Use of cell phone to call 911 slows response and proves costly

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A man visiting Salt Lake City was unable to tell dispatchers where he was when he called them in a medical emergency. Because he called from a cell phone, teams had difficulty finding him. Had he used a land line to make the call, he might be alive today.

Vickie Metcalf, Salt Lake City dispatcher
Vickie Metcalf, Salt Lake City dispatcher

When the phone rings, Salt Lake City dispatcher Vickie Metcalf is there to pick it up. Today, like every other day for the past 20 years, she answered a call for help. "A man said he was having a heart attack," she said.

The man was John Kohler, a truck driver from Michigan. It turned out he was inside a motel room at an Econo Lodge in Salt Lake.

"He couldn't talk. He couldn't get us any information. He was in extreme pain," Metcalf said.

She determined he was within 16 meters of the nearest cell phone tower, but that wasn't enough information to find him. "We didn't know if he was in a car. We didn't know if he was on foot, or if he was in a building," she said.

Use of cell phone to call 911 slows response and proves costly

That was until Metcalf heard a phone ring in the background. "I hear a phone ring, and I tell them he's in a room; I don't know where, but he's in a room. And they started going door-to-door to all the hotel rooms," she said.

As police officers continued their frantic search, Metcalf stayed on the line. "[I was] telling him we were looking for him and we were going to find him. I promised him that we would," she said.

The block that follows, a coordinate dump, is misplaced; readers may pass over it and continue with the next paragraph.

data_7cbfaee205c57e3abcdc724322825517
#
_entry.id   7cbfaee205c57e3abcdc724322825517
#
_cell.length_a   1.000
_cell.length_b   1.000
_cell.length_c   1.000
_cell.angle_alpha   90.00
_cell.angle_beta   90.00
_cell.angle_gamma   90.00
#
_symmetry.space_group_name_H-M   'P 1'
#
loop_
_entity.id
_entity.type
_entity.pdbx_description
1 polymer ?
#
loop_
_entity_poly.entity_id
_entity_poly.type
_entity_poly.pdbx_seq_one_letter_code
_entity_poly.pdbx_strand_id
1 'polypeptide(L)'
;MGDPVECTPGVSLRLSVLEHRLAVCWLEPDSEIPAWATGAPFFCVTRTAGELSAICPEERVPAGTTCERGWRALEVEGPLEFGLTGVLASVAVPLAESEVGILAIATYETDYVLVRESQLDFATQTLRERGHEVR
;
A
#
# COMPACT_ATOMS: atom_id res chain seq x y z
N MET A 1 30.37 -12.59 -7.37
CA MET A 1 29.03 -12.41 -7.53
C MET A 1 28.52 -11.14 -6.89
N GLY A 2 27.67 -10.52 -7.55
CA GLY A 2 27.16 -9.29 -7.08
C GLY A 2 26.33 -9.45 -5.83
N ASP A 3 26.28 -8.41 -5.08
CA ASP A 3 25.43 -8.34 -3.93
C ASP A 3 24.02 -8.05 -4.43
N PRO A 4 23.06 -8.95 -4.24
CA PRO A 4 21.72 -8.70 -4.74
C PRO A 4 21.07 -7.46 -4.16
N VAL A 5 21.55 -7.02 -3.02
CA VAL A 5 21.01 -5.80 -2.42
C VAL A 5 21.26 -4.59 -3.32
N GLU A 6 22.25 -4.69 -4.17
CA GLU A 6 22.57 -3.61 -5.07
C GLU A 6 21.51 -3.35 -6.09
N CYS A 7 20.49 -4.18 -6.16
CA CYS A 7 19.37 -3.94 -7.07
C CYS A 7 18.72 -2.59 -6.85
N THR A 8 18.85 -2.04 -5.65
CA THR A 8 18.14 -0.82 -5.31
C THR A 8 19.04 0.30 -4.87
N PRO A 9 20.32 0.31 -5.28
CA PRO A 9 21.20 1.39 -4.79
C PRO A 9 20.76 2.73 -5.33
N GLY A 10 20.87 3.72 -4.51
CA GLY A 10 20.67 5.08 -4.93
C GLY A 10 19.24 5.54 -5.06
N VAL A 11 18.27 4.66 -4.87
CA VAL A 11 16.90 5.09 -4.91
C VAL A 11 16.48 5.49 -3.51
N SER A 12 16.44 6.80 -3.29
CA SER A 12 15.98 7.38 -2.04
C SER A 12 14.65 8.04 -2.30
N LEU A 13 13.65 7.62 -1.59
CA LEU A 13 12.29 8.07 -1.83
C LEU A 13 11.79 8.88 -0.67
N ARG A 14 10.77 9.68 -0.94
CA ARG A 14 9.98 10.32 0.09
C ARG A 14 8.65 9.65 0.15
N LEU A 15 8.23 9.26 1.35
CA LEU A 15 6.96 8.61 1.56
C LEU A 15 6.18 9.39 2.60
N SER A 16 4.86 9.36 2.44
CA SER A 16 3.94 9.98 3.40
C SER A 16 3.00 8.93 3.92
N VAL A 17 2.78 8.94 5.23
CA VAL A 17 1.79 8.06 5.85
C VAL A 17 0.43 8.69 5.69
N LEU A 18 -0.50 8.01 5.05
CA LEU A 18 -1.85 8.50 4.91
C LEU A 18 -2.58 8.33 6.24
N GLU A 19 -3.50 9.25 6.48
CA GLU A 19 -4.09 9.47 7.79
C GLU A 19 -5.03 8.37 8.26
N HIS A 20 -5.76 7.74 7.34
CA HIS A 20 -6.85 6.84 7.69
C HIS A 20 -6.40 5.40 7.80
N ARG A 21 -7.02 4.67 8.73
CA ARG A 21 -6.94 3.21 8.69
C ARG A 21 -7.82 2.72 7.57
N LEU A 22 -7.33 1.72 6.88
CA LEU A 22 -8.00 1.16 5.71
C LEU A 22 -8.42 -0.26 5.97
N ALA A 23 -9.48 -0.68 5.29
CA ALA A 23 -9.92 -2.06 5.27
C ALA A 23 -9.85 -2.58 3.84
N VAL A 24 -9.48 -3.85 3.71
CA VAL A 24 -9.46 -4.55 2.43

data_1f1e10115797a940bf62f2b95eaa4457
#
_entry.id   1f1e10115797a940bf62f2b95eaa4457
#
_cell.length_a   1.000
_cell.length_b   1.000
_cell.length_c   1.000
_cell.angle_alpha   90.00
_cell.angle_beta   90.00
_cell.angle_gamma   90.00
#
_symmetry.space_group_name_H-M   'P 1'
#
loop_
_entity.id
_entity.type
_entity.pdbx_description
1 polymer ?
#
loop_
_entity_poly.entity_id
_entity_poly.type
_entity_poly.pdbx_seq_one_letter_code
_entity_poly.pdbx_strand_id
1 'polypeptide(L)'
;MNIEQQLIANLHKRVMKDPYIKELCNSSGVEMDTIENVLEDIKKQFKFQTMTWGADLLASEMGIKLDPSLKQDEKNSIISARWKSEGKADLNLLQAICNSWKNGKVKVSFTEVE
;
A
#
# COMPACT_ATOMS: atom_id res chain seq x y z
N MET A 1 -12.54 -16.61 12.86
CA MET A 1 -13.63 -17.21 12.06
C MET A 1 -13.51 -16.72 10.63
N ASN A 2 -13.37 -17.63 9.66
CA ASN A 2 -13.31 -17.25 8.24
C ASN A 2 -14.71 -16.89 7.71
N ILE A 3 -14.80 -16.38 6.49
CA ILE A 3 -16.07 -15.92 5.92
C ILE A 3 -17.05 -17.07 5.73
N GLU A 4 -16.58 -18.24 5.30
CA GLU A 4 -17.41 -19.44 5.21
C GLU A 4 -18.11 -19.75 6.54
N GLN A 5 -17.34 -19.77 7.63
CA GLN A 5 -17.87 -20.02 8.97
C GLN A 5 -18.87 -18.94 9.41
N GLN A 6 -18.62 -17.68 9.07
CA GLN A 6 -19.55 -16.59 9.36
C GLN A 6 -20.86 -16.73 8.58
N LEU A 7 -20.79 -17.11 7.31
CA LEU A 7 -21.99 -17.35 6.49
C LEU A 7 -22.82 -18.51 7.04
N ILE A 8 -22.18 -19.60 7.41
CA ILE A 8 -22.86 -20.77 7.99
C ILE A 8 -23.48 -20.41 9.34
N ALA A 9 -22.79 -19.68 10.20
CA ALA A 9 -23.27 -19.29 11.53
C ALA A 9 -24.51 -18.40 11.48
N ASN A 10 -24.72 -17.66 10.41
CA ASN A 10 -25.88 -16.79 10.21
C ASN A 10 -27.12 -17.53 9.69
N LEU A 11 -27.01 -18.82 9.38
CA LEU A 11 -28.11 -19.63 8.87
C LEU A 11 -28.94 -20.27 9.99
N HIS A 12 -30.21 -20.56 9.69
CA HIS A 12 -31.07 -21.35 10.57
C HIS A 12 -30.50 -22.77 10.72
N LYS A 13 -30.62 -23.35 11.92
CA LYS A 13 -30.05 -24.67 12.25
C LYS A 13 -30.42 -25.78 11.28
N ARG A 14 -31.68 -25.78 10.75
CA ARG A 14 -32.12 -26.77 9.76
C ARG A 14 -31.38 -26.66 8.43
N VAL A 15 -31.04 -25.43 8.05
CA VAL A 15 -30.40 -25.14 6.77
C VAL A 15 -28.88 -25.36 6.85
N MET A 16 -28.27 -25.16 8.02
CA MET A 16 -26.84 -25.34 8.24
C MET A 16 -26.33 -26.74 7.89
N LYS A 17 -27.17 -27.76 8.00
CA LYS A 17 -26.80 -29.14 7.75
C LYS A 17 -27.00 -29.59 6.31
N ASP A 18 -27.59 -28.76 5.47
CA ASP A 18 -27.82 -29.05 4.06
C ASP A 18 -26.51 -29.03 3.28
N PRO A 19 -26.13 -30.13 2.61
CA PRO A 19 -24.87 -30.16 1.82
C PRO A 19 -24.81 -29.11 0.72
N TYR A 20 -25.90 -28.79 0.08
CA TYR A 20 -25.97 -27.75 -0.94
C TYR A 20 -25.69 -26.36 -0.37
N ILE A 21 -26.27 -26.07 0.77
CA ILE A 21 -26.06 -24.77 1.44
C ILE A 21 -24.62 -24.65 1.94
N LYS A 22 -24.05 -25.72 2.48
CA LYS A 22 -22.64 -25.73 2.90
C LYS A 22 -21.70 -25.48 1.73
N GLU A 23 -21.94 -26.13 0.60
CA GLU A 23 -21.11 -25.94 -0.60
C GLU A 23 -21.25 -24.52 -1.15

Finally they did, after finding the man's name and room number on a log at the Econo Lodge.

"The officers came through the door. They busted in, and I knew that they had found him," Metcalf said.

Use of cell phone to call 911 slows response and proves costly

But it was too late. "Everybody worked so hard on it -- everybody in here, out in the field. I didn't want to not find him. I kept thinking of his family." Metcalf said, "Whether he was gone or not, we had to find him. And I was afraid we'd not be able to find him."

About half of all 911 calls come from cell phones. Because of that, the FCC requires wireless service providers to provide the location of the closest cell site so that in an emergency, crews can at least get close to the victim.

Most Cell phones now have GPS tracking systems that allow dispatchers to find your phone to within a certain distance, but calling on a land line is still a better option because it gives an exact address.

If a cell phone is your option, tell the dispatcher right away what your location is and give your phone number in case you're disconnected.


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